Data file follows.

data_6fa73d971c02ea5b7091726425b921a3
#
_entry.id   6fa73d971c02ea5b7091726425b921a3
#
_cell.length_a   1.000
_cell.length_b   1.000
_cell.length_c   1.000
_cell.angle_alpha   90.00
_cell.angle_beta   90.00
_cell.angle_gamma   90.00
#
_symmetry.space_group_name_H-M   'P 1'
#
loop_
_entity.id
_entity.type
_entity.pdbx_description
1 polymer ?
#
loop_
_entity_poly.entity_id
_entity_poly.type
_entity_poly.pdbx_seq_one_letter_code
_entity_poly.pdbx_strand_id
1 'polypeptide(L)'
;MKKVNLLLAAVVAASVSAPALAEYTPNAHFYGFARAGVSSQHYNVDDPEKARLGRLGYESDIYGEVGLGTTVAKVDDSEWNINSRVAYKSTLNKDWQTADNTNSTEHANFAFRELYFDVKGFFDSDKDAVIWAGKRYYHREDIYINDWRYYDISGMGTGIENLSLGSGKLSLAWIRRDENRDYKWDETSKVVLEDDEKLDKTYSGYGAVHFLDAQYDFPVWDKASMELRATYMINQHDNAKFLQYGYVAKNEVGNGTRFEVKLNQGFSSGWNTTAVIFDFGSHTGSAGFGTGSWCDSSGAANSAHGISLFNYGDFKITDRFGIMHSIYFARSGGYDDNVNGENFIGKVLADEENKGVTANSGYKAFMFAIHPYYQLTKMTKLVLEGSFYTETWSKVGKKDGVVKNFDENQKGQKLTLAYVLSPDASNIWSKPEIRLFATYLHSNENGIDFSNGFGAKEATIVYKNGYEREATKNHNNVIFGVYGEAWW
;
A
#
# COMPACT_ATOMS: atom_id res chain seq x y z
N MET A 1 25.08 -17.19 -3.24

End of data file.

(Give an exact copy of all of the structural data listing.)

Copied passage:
data_6fa73d971c02ea5b7091726425b921a3
#
_entry.id   6fa73d971c02ea5b7091726425b921a3
#
_cell.length_a   1.000
_cell.length_b   1.000
_cell.length_c   1.000
_cell.angle_alpha   90.00
_cell.angle_beta   90.00
_cell.angle_gamma   90.00
#
_symmetry.space_group_name_H-M   'P 1'
#
loop_
_entity.id
_entity.type
_entity.pdbx_description
1 polymer ?
#
loop_
_entity_poly.entity_id
_entity_poly.type
_entity_poly.pdbx_seq_one_letter_code
_entity_poly.pdbx_strand_id
1 'polypeptide(L)'
;MKKVNLLLAAVVAASVSAPALAEYTPNAHFYGFARAGVSSQHYNVDDPEKARLGRLGYESDIYGEVGLGTTVAKVDDSEWNINSRVAYKSTLNKDWQTADNTNSTEHANFAFRELYFDVKGFFDSDKDAVIWAGKRYYHREDIYINDWRYYDISGMGTGIENLSLGSGKLSLAWIRRDENRDYKWDETSKVVLEDDEKLDKTYSGYGAVHFLDAQYDFPVWDKASMELRATYMINQHDNAKFLQYGYVAKNEVGNGTRFEVKLNQGFSSGWNTTAVIFDFGSHTGSAGFGTGSWCDSSGAANSAHGISLFNYGDFKITDRFGIMHSIYFARSGGYDDNVNGENFIGKVLADEENKGVTANSGYKAFMFAIHPYYQLTKMTKLVLEGSFYTETWSKVGKKDGVVKNFDENQKGQKLTLAYVLSPDASNIWSKPEIRLFATYLHSNENGIDFSNGFGAKEATIVYKNGYEREATKNHNNVIFGVYGEAWW
;
A
#
# COMPACT_ATOMS: atom_id res chain seq x y z
N MET A 1 25.08 -17.19 -3.24